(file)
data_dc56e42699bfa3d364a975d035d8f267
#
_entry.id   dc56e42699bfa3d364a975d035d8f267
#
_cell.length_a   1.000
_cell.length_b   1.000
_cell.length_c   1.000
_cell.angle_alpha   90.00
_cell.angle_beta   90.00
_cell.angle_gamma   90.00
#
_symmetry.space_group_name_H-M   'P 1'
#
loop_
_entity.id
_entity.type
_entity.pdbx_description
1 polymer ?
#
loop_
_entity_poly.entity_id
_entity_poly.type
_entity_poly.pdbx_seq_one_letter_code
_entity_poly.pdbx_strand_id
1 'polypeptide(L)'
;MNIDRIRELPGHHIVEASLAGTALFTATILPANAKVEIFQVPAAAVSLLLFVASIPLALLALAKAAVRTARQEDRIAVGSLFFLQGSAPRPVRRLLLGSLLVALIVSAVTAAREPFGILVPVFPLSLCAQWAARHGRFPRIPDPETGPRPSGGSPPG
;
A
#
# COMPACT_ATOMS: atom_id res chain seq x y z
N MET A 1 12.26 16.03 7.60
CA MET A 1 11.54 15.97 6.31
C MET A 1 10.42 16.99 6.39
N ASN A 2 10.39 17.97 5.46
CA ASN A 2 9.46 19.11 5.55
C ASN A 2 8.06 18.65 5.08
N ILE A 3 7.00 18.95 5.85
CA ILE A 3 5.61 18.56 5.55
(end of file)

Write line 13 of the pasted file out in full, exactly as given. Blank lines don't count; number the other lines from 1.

#